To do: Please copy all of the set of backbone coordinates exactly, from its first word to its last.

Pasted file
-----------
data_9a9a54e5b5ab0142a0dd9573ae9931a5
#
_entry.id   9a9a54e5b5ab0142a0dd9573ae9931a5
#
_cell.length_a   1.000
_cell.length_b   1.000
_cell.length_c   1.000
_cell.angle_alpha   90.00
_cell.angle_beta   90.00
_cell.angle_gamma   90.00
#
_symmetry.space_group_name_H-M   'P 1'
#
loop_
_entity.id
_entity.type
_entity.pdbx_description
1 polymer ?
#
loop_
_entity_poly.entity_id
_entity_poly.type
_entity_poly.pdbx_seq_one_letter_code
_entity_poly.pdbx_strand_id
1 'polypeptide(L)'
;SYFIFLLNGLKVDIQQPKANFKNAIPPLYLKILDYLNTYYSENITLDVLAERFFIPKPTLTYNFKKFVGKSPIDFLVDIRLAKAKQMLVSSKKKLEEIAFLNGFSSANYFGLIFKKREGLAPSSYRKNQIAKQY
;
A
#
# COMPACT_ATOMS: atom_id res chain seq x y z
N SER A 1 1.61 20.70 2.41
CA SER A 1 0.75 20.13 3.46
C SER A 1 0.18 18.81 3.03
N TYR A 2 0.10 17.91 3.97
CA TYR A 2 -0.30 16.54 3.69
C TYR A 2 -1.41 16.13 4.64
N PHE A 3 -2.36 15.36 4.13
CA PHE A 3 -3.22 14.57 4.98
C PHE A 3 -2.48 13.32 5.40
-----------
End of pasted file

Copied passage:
data_9a9a54e5b5ab0142a0dd9573ae9931a5
#
_entry.id   9a9a54e5b5ab0142a0dd9573ae9931a5
#
_cell.length_a   1.000
_cell.length_b   1.000
_cell.length_c   1.000
_cell.angle_alpha   90.00
_cell.angle_beta   90.00
_cell.angle_gamma   90.00
#
_symmetry.space_group_name_H-M   'P 1'
#
loop_
_entity.id
_entity.type
_entity.pdbx_description
1 polymer ?
#
loop_
_entity_poly.entity_id
_entity_poly.type
_entity_poly.pdbx_seq_one_letter_code
_entity_poly.pdbx_strand_id
1 'polypeptide(L)'
;SYFIFLLNGLKVDIQQPKANFKNAIPPLYLKILDYLNTYYSENITLDVLAERFFIPKPTLTYNFKKFVGKSPIDFLVDIRLAKAKQMLVSSKKKLEEIAFLNGFSSANYFGLIFKKREGLAPSSYRKNQIAKQY
;
A
#
# COMPACT_ATOMS: atom_id res chain seq x y z
N SER A 1 1.61 20.70 2.41
CA SER A 1 0.75 20.13 3.46
C SER A 1 0.18 18.81 3.03
N TYR A 2 0.10 17.91 3.97
CA TYR A 2 -0.30 16.54 3.69
C TYR A 2 -1.41 16.13 4.64
N PHE A 3 -2.36 15.36 4.13
CA PHE A 3 -3.22 14.57 4.98
C PHE A 3 -2.48 13.32 5.40